Design is the outcome of our thoughts and innovation must play an important part. But, is innovative design alone the future, or are there more to add to it? Well then, innovation is precisely about technique, software, production value, materials, and function. And together with sustainability, it looks like everything is great. There is one important aspect that is overlooked by most of the designers and that is upcycling. The victory of upcycling is that each designer has a unique concept on it. There is more potential for wasted products and there are many different possibilities to it. Producing second life to any product can result in a reproducible product. So, it is in the hands of a designer to find the potential and beauty that is hidden in old textiles, and to decide on what they should become.
In almost all the stages of the design process, it’s likely we may get a lot of waste, both pre-consumer and post-consumer. From production leftovers, swatches and samples, end-of-roll textiles, and deadstock, there is a lot of waste to be found and they are all cheap. With creativity taking its part, the use of these waste materials can be prolonged. Upcycling is to transform materials to equal or higher value products. The term upcycling was introduced in 1994 by Reiner Pilz in an interview with Thornton Kay. A few years later in 1999, Gunter Pauli and Johannes F. Hartkemeyer published a book with the title Upcycling. And it’s great to notice that more designers and brands get to know the uses of upcycle design. When creating any product, we must consider if it could be made by using upcycling and if it’s needed. Designers as well as the public should realize that upcycling is a wonderful way to turn waste into outstanding artistry that is not only classy and functional but also contributes to saving the environment.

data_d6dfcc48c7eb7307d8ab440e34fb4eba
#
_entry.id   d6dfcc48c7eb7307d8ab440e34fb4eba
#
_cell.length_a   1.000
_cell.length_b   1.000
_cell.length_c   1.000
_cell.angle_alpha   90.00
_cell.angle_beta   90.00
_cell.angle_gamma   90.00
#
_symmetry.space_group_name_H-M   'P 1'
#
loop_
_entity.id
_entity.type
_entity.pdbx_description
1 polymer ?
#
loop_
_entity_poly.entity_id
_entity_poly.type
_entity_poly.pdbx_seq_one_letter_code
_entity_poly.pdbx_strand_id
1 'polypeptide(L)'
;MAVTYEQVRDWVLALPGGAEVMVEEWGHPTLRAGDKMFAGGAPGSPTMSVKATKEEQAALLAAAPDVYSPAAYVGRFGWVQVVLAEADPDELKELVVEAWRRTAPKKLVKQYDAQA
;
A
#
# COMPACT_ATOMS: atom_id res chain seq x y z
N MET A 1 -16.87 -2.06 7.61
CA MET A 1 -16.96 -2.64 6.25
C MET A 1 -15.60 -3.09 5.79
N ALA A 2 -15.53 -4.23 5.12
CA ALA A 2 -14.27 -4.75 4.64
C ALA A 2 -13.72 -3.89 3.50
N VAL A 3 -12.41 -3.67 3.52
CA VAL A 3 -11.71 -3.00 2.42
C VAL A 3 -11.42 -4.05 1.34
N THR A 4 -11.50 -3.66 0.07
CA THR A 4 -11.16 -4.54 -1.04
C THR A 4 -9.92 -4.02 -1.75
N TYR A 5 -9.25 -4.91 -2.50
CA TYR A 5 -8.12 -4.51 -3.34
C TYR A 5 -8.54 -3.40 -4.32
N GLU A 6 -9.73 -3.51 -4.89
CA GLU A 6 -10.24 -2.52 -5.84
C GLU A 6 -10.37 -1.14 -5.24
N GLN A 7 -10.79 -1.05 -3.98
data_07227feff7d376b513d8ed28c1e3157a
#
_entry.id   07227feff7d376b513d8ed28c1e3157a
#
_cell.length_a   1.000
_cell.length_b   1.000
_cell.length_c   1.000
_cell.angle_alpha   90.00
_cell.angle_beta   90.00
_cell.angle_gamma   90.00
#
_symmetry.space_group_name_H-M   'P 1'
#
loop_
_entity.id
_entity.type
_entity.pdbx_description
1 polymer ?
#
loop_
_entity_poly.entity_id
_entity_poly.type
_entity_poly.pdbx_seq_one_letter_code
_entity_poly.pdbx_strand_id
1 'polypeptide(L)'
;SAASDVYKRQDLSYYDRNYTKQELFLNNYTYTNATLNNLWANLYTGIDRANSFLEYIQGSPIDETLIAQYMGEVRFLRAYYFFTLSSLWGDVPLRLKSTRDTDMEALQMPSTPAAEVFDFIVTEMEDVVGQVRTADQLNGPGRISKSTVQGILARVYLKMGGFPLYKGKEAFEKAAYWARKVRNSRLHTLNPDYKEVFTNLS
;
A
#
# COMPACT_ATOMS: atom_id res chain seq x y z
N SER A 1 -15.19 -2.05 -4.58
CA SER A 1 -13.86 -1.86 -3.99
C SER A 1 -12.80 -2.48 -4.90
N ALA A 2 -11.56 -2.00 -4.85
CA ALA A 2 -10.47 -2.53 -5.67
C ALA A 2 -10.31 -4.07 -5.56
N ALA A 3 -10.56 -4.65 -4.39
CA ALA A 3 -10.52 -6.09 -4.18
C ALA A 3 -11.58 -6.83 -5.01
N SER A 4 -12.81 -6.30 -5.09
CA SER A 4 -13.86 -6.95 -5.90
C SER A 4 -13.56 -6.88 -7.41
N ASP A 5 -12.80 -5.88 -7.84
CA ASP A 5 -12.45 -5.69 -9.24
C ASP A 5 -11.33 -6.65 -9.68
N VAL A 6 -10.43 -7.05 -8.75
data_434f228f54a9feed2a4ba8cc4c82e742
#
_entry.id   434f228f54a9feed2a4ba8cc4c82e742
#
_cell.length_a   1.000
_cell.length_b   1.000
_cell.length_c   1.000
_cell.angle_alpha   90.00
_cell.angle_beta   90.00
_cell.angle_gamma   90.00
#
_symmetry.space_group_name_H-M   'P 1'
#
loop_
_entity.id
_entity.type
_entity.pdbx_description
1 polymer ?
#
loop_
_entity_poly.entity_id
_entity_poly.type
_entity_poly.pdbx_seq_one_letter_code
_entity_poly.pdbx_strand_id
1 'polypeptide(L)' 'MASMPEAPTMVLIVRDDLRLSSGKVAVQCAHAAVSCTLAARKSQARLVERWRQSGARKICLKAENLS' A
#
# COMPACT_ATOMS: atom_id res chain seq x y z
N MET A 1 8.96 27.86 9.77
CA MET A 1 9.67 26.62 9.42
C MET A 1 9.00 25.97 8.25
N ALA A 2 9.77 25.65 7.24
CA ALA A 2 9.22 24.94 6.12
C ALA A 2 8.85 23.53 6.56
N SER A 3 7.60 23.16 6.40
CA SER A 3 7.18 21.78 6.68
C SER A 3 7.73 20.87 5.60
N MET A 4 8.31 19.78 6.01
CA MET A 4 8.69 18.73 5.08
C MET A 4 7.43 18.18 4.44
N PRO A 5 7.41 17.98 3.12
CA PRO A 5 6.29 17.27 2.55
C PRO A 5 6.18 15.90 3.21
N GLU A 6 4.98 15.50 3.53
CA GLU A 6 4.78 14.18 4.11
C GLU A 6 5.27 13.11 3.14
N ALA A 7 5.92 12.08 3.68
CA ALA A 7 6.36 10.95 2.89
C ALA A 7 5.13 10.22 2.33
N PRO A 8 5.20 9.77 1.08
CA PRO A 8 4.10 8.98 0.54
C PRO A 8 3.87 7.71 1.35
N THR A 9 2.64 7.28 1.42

There’s yet another aspect about upcycling which hasn’t been mentioned. Rather than environmental benefits, upcycling also stimulates jobs and enhances all the individuals living conditions. Designers, craftsmen, and skilled workers utilize discarded materials and turn them into amazing upcycle products. And in this way trash turns into treasures.
Upcycle design and art have been alive for quite a long time. Around the 90s a few great designers showed design made out of everyday products. They didn’t always use discarded materials and objects, but still, they managed to show what they could do. They pointed out that we should look at objects in a different way. In a way that a certain object could get a new life, a different function. And by doing so ideas got triggered to use waste and old stuff, transforming them into new design pieces.